A person with an external locus of control would explain a car accident in such a way that he will try not to blame anybody. He will try to make it that the accident occurred because it had to occur; it was to happen. Therefore, no human control was of help. This is because fate played its large part in the accident. This person will avoid taking a critical outlook on the problem to avoid future questions on the issue.
These people fear taking charge of situations since they do not wish to take the responsibilities attached to some tasks. On the other hand, people with an internal locus of control will critically analyze a situation before taking action. This is because these people are in control of situations, and they own up their mistakes.
In case of a car accident, a person with an internal locus of control will consider the situation as it is, regardless of whether they should be blamed or not because these people can embrace and take the situation under control. For instance, if the accident results from the bad driving, the person owns up, and he will try to avoid such a mistake in the future; the person takes responsibility of both the good and the bad.
This person knows that he is reliable and dependable by most people, and so he will try to make his decisions for the good of all people (unlike a person with an external locus of control). Therefore, this will compel him to make decisions that will act for the good of all people. This person is not self-centered like the person using external locus of control, and he is intrinsically motivated to do good.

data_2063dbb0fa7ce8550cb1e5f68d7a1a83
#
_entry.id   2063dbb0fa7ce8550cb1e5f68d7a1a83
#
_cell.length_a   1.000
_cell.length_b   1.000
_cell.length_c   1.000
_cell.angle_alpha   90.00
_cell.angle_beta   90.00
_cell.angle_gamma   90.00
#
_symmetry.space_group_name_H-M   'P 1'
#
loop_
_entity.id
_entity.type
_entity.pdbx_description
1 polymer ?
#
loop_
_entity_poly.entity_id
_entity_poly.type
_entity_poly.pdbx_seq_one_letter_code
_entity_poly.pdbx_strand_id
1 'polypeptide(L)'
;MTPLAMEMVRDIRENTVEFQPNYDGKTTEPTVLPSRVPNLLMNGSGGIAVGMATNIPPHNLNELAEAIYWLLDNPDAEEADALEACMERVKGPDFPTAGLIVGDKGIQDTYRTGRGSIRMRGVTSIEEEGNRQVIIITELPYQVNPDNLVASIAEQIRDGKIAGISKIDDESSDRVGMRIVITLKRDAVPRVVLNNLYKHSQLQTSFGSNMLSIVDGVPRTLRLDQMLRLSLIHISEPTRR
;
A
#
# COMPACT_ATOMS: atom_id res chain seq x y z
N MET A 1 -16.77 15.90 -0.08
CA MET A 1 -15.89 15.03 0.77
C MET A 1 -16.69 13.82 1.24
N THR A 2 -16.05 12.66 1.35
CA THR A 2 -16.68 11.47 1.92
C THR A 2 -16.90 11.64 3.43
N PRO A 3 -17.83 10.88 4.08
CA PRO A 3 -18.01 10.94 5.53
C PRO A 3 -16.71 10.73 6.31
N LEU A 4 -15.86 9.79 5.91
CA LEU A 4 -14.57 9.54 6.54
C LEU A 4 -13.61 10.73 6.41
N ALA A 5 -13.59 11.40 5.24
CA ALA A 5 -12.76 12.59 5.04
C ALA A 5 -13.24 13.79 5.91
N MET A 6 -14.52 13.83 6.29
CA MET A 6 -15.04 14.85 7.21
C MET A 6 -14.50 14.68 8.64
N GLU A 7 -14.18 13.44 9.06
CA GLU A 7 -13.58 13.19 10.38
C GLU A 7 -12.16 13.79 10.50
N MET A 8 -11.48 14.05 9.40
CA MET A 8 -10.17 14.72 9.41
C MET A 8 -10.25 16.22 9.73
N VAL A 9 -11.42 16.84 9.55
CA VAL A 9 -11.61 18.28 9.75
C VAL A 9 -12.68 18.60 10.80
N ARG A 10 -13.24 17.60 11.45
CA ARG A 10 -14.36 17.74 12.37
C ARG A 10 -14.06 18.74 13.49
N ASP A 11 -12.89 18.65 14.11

Therefore, if a car accident occurs, this person will give the full account from a personal point of view; good or bad. Therefore, the account of the accident, as told by a person with an internal locus of control, will be more comprehensive with helpful details than an account given by a person with an external locus of control.
External versus Internal loci
Despite the different opinions of people with different loci, each locus of control has its advantages and disadvantages. For instance, those who contain an external control locus are seen to be pleasant and humble. Therefore, this may make people believe in a person’s account of the car accident. However, over-reliance on external factors for behavior often leads people not to rely much on these people (Phares 79).
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People with an internal locus of control are very responsible for whatever they do; good or bad. This makes these people influence other people in a big way. However, these people have a lot of ambition, and other people may view them as arrogant and unreasonable. Therefore, these people may have problems interacting with other people (Phares 79).
Both of these loci of control are important as they define different individuals in society. This creates a variety of people in society; all people are important to drive society forward. The associations of these people combine to create a diversified society that caters for all individual needs in a socially consistent manner.
Miller, Frederic. Locus of Control. New York: VDM Verlag Dr. Mueller e.K., 2010. Print.
Phares, Jerry. Locus of Control: A Personality Determinant of Behavior. New York: General Learning Press, 2005. Print.
Schultz. Duane. Theories of Personality. New York: Cengage Learning, 2005. Print.